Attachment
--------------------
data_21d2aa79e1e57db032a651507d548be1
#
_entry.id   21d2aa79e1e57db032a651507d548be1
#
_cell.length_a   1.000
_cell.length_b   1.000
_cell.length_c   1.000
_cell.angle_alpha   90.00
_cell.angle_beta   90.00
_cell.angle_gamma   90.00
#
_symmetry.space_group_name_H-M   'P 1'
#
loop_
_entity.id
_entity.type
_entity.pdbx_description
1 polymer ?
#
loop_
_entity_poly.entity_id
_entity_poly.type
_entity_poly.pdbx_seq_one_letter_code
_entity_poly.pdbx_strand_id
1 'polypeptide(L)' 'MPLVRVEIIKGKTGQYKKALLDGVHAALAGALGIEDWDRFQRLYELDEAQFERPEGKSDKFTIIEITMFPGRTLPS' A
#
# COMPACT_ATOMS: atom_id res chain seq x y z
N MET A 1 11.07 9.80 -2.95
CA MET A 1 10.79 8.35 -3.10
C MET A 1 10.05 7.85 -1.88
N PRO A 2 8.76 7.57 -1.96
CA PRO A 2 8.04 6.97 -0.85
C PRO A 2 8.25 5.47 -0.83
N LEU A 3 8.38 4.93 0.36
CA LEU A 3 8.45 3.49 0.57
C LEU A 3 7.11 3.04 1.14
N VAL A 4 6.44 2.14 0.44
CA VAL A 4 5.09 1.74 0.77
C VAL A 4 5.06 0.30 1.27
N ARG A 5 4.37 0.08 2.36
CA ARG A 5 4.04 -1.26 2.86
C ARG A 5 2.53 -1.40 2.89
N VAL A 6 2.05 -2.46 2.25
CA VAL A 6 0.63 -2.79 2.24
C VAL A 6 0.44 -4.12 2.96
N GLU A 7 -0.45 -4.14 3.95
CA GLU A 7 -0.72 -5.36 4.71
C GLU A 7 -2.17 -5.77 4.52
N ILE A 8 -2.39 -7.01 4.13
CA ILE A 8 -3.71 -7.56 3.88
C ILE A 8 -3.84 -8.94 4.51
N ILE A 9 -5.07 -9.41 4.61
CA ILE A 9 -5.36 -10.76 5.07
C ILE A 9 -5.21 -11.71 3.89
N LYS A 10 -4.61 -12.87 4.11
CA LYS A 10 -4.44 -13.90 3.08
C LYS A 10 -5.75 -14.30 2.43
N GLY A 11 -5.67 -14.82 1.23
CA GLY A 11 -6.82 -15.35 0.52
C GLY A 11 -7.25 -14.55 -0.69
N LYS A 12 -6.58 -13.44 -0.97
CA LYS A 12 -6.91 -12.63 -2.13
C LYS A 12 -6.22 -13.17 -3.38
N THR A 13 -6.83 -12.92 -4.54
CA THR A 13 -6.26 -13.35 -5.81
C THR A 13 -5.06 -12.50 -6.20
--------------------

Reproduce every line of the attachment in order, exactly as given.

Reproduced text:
data_21d2aa79e1e57db032a651507d548be1
#
_entry.id   21d2aa79e1e57db032a651507d548be1
#
_cell.length_a   1.000
_cell.length_b   1.000
_cell.length_c   1.000
_cell.angle_alpha   90.00
_cell.angle_beta   90.00
_cell.angle_gamma   90.00
#
_symmetry.space_group_name_H-M   'P 1'
#
loop_
_entity.id
_entity.type
_entity.pdbx_description
1 polymer ?
#
loop_
_entity_poly.entity_id
_entity_poly.type
_entity_poly.pdbx_seq_one_letter_code
_entity_poly.pdbx_strand_id
1 'polypeptide(L)' 'MPLVRVEIIKGKTGQYKKALLDGVHAALAGALGIEDWDRFQRLYELDEAQFERPEGKSDKFTIIEITMFPGRTLPS' A
#
# COMPACT_ATOMS: atom_id res chain seq x y z
N MET A 1 11.07 9.80 -2.95
CA MET A 1 10.79 8.35 -3.10
C MET A 1 10.05 7.85 -1.88
N PRO A 2 8.76 7.57 -1.96
CA PRO A 2 8.04 6.97 -0.85
C PRO A 2 8.25 5.47 -0.83
N LEU A 3 8.38 4.93 0.36
CA LEU A 3 8.45 3.49 0.57
C LEU A 3 7.11 3.04 1.14
N VAL A 4 6.44 2.14 0.44
CA VAL A 4 5.09 1.74 0.77
C VAL A 4 5.06 0.30 1.27
N ARG A 5 4.37 0.08 2.36
CA ARG A 5 4.04 -1.26 2.86
C ARG A 5 2.53 -1.40 2.89
N VAL A 6 2.05 -2.46 2.25
CA VAL A 6 0.63 -2.79 2.24
C VAL A 6 0.44 -4.12 2.96
N GLU A 7 -0.45 -4.14 3.95
CA GLU A 7 -0.72 -5.36 4.71
C GLU A 7 -2.17 -5.77 4.52
N ILE A 8 -2.39 -7.01 4.13
CA ILE A 8 -3.71 -7.56 3.88
C ILE A 8 -3.84 -8.94 4.51
N ILE A 9 -5.07 -9.41 4.61
CA ILE A 9 -5.36 -10.76 5.07
C ILE A 9 -5.21 -11.71 3.89
N LYS A 10 -4.61 -12.87 4.11
CA LYS A 10 -4.44 -13.90 3.08
C LYS A 10 -5.75 -14.30 2.43
N GLY A 11 -5.67 -14.82 1.23
CA GLY A 11 -6.82 -15.35 0.52
C GLY A 11 -7.25 -14.55 -0.69
N LYS A 12 -6.58 -13.44 -0.97
CA LYS A 12 -6.91 -12.63 -2.13
C LYS A 12 -6.22 -13.17 -3.38
N THR A 13 -6.83 -12.92 -4.54
CA THR A 13 -6.26 -13.35 -5.81
C THR A 13 -5.06 -12.50 -6.20